2022: Determined to use time travel to create a safer future, Tess has dedicated her life to visiting key moments in history and fighting for change. But rewriting the timeline isn’t as simple as editing one person or event. And just when Tess believes she’s found a way to make an edit that actually sticks, she encounters a group of dangerous travelers bent on stopping her at any cost.

Tess and Beth’s lives intertwine as war breaks out across the timeline–a war that threatens to destroy time travel and leave only a small group of elites with the power to shape the past, present, and future. Against the vast and intricate forces of history and humanity, is it possible for a single person’s actions to echo throughout the timeline?


Emotional Advantage: Embracing All Your Feelings to Create a Life You Love by Randy Taran

In recent years, there has been an overwhelming interest in the science of happiness and positive psychology, and many books on the subject. There is a good reason for this: it is a core, universal human drive. And while happiness has opened the door for many to move forward, there is a burgeoning curiosity about the full range of human emotions, all of which factor into the human experience. What do we do when life does not go as planned?

Neuroscience reveals that to understand and utilize any emotion, we need to “name it to tame it.” It turns out that even negative emotions have something to offer, if we know how to learn from them. Have you ever woken up in a fog of feelings and felt directionless? Or maybe it was hard to pinpoint exactly what you were feeling, but it wasn’t where you wanted to be? What if we could actually use our feelings as a pathway to guide us back to our inner compass? What if, like alchemists, we had the tools to transform our emotions to take charge of creating our very best life? What if we could comprehend how even the most troublesome emotions are sending messages to alert, protect, and fuel us forward?


Cozy: The Art of Arranging Yourself in the World by Isabel Gillies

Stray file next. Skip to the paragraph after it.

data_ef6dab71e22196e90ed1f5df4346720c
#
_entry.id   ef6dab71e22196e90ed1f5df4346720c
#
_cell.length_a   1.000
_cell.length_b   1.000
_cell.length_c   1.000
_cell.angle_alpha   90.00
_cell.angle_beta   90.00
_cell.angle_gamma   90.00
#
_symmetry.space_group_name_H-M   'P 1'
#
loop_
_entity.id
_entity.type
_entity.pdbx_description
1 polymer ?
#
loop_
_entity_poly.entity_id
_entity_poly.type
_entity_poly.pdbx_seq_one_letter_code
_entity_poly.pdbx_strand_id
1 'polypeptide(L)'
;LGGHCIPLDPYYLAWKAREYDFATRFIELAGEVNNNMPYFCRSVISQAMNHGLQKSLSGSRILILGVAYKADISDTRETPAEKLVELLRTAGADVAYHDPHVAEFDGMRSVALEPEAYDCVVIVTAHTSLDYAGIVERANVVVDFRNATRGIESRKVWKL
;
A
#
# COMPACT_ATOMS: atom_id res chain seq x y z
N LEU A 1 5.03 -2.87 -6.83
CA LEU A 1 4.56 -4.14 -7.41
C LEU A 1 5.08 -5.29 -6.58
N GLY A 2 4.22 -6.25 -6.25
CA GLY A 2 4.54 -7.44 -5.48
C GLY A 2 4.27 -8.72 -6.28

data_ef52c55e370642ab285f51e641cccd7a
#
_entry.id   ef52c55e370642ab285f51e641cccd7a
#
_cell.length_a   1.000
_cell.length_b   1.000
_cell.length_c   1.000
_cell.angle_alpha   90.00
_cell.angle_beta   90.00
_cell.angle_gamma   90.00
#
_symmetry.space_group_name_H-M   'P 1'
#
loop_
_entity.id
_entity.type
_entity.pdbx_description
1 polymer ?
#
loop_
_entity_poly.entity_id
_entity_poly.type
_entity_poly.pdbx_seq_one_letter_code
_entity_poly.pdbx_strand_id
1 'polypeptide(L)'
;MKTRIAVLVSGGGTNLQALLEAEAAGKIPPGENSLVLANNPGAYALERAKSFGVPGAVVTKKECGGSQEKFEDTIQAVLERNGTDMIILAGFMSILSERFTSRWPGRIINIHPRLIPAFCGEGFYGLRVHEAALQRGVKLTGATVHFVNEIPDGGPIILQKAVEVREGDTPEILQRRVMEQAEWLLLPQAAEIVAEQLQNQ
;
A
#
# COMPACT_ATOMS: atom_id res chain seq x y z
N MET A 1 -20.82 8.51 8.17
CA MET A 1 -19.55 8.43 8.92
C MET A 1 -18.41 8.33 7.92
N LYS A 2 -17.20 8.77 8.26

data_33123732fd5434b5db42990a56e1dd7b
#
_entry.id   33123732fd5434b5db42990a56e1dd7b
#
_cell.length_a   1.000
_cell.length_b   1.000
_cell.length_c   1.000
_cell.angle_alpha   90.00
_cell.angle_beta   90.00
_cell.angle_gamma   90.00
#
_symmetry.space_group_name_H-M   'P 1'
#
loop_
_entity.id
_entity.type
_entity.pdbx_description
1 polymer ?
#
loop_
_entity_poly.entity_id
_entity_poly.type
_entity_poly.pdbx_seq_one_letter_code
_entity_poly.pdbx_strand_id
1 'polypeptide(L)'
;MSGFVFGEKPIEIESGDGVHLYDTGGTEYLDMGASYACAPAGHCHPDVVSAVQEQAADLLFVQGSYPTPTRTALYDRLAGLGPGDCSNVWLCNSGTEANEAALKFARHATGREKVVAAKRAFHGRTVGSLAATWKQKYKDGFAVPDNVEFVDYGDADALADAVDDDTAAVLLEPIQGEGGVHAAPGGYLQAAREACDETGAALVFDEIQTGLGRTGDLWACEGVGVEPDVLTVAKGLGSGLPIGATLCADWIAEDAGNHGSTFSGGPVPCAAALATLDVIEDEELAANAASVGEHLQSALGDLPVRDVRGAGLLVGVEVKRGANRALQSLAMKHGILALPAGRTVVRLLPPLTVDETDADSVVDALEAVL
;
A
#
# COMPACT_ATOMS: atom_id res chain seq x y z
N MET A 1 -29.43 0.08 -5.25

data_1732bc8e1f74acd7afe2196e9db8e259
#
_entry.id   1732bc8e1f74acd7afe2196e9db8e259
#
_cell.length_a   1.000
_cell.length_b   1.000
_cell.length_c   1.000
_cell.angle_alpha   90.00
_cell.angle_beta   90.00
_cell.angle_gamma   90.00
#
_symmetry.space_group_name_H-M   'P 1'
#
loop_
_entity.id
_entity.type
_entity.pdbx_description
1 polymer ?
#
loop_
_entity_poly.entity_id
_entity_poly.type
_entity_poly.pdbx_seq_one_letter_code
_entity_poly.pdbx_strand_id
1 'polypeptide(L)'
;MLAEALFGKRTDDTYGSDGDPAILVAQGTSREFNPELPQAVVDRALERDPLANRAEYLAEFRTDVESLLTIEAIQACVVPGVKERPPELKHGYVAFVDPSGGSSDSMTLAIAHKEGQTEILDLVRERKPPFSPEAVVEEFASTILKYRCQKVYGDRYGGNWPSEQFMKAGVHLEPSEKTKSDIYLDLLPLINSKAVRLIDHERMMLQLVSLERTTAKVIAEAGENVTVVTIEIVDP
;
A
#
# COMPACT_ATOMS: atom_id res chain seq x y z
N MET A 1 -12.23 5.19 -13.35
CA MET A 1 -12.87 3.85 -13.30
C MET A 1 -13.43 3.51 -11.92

When we talk about being cozy, most of us think of a favorite sweater or a steaming cup of tea on a rainy day. But to Isabel Gillies, coziness goes beyond mere objects. To be truly cozy, she argues, means learning to identify the innermost truth of yourself and carrying it into the world, no matter your environment.

Starting when she was young, Gillies has gradually learned the art and subtle beauty of creating a life where you feel safe, steadied, and at home in the world. From old family recipes and subway rides to jury duty and hospital stays, in Cozy Gillies shows readers that true ease stems not with throw pillows and a candle, but from opportunities to feel that we are part of something bigger than ourselves, and learn to make ourselves at home no matter where we are.


The Book of New Family Traditions: How to Create Great Rituals for Holidays and Every Day by Meg Cox

Quality family togetherness everyone wants it, but it seems increasingly harder to achieve. In a world run by cell phones, computers, and virtual networking, the comfort of human connection grows more important and rarer all the time. In a guide newly updated for the next generation, family expert Meg Cox offers a solution. Family rituals provide a sense of home and identity that kids and parents both need. From holidays and birthdays to bed times, meal times, pets, and even chores, The Book of New Family Traditions spotlights hundred of ways to bring the fun and ritual back to family life.


What are you reading this month? Let me know in the comments below, I’d love to hear from you or even find my next great read!